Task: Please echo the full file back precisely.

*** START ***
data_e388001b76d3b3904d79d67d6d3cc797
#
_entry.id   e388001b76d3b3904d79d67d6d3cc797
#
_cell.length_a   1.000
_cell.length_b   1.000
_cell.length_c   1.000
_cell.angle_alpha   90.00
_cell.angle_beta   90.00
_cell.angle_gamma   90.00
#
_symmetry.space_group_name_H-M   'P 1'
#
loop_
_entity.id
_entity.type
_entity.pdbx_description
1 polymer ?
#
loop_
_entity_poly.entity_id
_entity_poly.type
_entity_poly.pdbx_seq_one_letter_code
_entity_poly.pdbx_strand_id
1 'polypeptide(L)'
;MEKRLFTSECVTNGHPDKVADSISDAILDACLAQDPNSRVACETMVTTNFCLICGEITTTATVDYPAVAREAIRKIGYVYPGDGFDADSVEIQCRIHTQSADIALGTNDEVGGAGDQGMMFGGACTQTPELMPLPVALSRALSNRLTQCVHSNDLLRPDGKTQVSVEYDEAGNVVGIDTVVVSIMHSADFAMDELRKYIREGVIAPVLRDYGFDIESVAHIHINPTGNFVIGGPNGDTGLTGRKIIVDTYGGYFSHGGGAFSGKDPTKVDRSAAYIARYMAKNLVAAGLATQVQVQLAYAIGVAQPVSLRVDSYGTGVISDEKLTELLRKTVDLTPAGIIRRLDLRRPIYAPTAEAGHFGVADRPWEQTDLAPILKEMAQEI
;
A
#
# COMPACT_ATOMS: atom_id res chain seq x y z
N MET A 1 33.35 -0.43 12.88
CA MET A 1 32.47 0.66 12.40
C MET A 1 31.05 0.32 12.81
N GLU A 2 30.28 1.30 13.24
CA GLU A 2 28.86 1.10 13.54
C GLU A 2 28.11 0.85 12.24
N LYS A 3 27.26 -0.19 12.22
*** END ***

data_e388001b76d3b3904d79d67d6d3cc797
#
_entry.id   e388001b76d3b3904d79d67d6d3cc797
#
_cell.length_a   1.000
_cell.length_b   1.000
_cell.length_c   1.000
_cell.angle_alpha   90.00
_cell.angle_beta   90.00
_cell.angle_gamma   90.00
#
_symmetry.space_group_name_H-M   'P 1'
#
loop_
_entity.id
_entity.type
_entity.pdbx_description
1 polymer ?
#
loop_
_entity_poly.entity_id
_entity_poly.type
_entity_poly.pdbx_seq_one_letter_code
_entity_poly.pdbx_strand_id
1 'polypeptide(L)'
;MEKRLFTSECVTNGHPDKVADSISDAILDACLAQDPNSRVACETMVTTNFCLICGEITTTATVDYPAVAREAIRKIGYVYPGDGFDADSVEIQCRIHTQSADIALGTNDEVGGAGDQGMMFGGACTQTPELMPLPVALSRALSNRLTQCVHSNDLLRPDGKTQVSVEYDEAGNVVGIDTVVVSIMHSADFAMDELRKYIREGVIAPVLRDYGFDIESVAHIHINPTGNFVIGGPNGDTGLTGRKIIVDTYGGYFSHGGGAFSGKDPTKVDRSAAYIARYMAKNLVAAGLATQVQVQLAYAIGVAQPVSLRVDSYGTGVISDEKLTELLRKTVDLTPAGIIRRLDLRRPIYAPTAEAGHFGVADRPWEQTDLAPILKEMAQEI
;
A
#
# COMPACT_ATOMS: atom_id res chain seq x y z
N MET A 1 33.35 -0.43 12.88
CA MET A 1 32.47 0.66 12.40
C MET A 1 31.05 0.32 12.81
N GLU A 2 30.28 1.30 13.24
CA GLU A 2 28.86 1.10 13.54
C GLU A 2 28.11 0.85 12.24
N LYS A 3 27.26 -0.19 12.22